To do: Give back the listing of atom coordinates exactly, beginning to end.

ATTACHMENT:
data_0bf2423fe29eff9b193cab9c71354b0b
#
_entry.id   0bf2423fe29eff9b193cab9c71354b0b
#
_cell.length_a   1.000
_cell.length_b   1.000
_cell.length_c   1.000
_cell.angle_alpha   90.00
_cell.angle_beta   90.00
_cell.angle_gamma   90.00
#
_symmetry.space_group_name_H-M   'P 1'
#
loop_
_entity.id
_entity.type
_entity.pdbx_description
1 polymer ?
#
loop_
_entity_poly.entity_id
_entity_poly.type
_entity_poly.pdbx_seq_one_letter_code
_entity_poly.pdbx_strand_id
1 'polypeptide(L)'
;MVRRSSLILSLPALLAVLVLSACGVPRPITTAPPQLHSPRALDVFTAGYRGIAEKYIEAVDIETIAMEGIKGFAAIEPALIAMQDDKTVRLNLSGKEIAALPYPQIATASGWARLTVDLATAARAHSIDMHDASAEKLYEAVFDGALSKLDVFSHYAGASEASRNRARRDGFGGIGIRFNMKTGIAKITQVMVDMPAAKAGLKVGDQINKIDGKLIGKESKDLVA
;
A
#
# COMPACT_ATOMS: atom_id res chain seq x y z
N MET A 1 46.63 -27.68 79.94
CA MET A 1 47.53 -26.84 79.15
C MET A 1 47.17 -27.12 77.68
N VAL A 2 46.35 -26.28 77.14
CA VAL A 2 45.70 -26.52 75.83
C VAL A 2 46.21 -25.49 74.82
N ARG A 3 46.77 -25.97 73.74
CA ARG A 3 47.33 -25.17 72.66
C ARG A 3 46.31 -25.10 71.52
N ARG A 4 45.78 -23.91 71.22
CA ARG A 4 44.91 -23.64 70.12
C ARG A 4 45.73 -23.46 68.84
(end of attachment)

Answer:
data_0bf2423fe29eff9b193cab9c71354b0b
#
_entry.id   0bf2423fe29eff9b193cab9c71354b0b
#
_cell.length_a   1.000
_cell.length_b   1.000
_cell.length_c   1.000
_cell.angle_alpha   90.00
_cell.angle_beta   90.00
_cell.angle_gamma   90.00
#
_symmetry.space_group_name_H-M   'P 1'
#
loop_
_entity.id
_entity.type
_entity.pdbx_description
1 polymer ?
#
loop_
_entity_poly.entity_id
_entity_poly.type
_entity_poly.pdbx_seq_one_letter_code
_entity_poly.pdbx_strand_id
1 'polypeptide(L)'
;MVRRSSLILSLPALLAVLVLSACGVPRPITTAPPQLHSPRALDVFTAGYRGIAEKYIEAVDIETIAMEGIKGFAAIEPALIAMQDDKTVRLNLSGKEIAALPYPQIATASGWARLTVDLATAARAHSIDMHDASAEKLYEAVFDGALSKLDVFSHYAGASEASRNRARRDGFGGIGIRFNMKTGIAKITQVMVDMPAAKAGLKVGDQINKIDGKLIGKESKDLVA
;
A
#
# COMPACT_ATOMS: atom_id res chain seq x y z
N MET A 1 46.63 -27.68 79.94
CA MET A 1 47.53 -26.84 79.15
C MET A 1 47.17 -27.12 77.68
N VAL A 2 46.35 -26.28 77.14
CA VAL A 2 45.70 -26.52 75.83
C VAL A 2 46.21 -25.49 74.82
N ARG A 3 46.77 -25.97 73.74
CA ARG A 3 47.33 -25.17 72.66
C ARG A 3 46.31 -25.10 71.52
N ARG A 4 45.78 -23.91 71.22
CA ARG A 4 44.91 -23.64 70.12
C ARG A 4 45.73 -23.46 68.84